Internet giants Amazon have launched a new platform on their website allowing users to browse and buy art from dealers’ stock.
Effectively another online dealers' portal,
Amazon Art is offering more than 40,000 works
of art from 150 galleries. Mainly targeted at the US market for the
moment at least, the bulk of the sellers are American dealers and
the prices are shown in dollars. There are, however, a small number
of dealers from the UK, the Netherlands and Canada.
The company's announcement last week stated
that the aim was to "demystify the world of art and allow every
customer the chance to enjoy a gallery experience. From Folk Art to
Impressionism to Modern Art, Amazon Art features a broad selection
to suit any customer, from the experienced collector to a
first-time art buyer".
Indeed, even converting a tiny fraction of
the website's enormous audience into art buyers would take the
whole realm of internet gallery sales to a new level. Users can use
search filters in much the same way as when browsing for other
Amazon products and can narrow their selections by subject, style,
colour, size, price or seller.
However, critics would point out that many
people may be reluctant to view and purchase art in the same way as
books, CDs and household products.
Wide Price Range
Prices for works currently listed on the
site start from around $30 for photographs and prints and range up
to $4.85m for an oil painting by the popular American artist Norman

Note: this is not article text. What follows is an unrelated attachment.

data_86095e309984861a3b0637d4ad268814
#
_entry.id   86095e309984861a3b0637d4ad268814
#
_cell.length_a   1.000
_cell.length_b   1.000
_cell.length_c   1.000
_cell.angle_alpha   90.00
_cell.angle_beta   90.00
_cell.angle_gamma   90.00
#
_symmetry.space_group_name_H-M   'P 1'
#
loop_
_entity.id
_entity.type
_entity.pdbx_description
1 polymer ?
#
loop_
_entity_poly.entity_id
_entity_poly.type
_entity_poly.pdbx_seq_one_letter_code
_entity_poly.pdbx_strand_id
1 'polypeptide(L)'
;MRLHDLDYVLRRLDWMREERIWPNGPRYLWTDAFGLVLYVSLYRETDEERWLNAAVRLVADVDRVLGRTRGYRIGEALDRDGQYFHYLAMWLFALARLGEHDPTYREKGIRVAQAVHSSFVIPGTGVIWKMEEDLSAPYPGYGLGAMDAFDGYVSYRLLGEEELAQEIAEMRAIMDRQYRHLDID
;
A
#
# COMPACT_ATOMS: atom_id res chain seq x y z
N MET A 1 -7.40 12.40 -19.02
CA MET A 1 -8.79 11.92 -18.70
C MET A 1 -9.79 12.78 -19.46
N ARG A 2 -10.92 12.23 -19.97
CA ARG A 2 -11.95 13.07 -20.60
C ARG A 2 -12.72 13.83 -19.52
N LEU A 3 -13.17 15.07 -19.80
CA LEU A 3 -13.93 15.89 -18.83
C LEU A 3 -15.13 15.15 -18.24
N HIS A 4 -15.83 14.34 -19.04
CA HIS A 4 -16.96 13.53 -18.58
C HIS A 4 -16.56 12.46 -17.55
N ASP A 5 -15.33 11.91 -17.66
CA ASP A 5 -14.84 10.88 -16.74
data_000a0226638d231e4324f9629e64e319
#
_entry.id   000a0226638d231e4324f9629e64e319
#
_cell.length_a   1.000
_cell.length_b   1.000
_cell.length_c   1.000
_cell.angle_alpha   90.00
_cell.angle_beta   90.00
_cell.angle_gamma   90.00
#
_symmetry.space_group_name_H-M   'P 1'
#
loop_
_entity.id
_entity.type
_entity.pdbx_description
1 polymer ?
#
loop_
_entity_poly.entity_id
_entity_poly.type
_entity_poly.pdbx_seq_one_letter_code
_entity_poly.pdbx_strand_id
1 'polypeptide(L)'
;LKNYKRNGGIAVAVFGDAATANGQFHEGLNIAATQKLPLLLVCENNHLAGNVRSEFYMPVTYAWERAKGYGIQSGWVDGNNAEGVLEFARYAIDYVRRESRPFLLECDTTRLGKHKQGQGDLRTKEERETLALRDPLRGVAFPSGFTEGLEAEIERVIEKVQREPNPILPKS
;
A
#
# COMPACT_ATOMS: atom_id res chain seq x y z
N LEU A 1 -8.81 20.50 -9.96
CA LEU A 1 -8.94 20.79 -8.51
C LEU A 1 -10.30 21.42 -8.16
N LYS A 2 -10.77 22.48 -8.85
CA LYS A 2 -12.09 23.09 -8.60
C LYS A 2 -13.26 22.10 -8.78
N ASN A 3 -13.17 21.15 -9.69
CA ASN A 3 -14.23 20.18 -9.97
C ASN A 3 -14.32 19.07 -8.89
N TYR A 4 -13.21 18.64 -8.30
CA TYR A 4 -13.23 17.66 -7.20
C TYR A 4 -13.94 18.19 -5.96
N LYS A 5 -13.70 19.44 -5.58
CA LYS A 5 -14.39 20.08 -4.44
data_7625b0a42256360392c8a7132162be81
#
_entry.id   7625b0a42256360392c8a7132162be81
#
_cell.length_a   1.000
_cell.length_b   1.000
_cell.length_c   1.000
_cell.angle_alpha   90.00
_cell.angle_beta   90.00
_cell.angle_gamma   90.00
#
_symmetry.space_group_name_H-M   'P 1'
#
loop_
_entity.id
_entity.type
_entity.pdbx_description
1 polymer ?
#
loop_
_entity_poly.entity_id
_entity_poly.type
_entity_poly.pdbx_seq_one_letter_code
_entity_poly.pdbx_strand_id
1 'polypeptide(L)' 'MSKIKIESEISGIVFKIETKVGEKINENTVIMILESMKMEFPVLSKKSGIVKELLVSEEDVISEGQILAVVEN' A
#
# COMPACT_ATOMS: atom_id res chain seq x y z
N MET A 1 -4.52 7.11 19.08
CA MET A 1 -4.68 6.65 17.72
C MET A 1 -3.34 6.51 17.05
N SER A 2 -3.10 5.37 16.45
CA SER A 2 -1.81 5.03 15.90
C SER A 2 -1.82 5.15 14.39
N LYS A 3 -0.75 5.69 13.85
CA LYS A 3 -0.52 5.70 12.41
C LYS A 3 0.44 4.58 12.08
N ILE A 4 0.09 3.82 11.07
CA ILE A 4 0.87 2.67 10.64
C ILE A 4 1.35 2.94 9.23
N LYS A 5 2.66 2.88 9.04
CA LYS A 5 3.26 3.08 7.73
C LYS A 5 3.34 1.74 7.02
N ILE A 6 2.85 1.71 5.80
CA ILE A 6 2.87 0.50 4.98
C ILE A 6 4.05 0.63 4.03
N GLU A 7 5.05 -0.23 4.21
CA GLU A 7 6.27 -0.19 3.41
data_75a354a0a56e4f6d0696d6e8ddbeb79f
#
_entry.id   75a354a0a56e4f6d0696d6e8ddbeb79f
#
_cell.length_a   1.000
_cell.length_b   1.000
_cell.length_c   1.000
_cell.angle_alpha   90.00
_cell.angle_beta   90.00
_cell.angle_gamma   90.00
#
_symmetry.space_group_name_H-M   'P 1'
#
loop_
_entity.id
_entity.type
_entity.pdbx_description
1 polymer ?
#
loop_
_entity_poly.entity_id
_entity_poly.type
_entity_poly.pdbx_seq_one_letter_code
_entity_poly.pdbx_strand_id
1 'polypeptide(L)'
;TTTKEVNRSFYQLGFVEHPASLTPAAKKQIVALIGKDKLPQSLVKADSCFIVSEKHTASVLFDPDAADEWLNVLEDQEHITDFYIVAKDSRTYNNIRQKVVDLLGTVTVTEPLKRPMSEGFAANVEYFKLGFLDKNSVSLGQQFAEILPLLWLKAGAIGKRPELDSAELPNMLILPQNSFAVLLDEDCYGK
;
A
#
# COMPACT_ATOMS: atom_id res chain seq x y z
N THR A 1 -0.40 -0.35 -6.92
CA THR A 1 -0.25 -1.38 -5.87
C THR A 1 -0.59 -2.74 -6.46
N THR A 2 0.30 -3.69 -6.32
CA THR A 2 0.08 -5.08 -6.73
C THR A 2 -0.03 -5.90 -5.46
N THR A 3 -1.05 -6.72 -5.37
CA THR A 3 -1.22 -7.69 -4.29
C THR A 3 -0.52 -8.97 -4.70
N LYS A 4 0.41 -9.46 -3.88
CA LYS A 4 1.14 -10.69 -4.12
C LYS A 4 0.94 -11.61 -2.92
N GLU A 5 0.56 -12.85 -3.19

Rockwell which is being offered by New Orleans dealers M.S. Rau
There is no limit to the number of works
that dealers can post and Amazon make a percentage on every sale
made through the site.
For many dealers, especially those who are
using a web portal for the first time, one of the main advantages
is the greater online profile the site can provide.
Elisa Cooper, owner of New York's Elisa
Contemporary Art, said: "As a small gallery, Amazon Art gives us an
online platform with a breadth and depth unlike any we have had
This is not Amazon's first attempt to gain a
chunk of the online art market. Back in 1999 they formed an
alliance with Sotheby's and launched a joint website offering not
just upcoming lots but also stock from around 400 registered
dealers. In the end, the venture was abandoned and Sotheby's chose
to instead focus on developing their own stand-alone website (www.sothebys.com).
Amazon meanwhile had much greater success in
targeting the online marketplace for rare and secondhand books,
culminating in their purchase of the website AbeBooks in
Galleries and dealers interested in selling
on Amazon Art can register their interest here.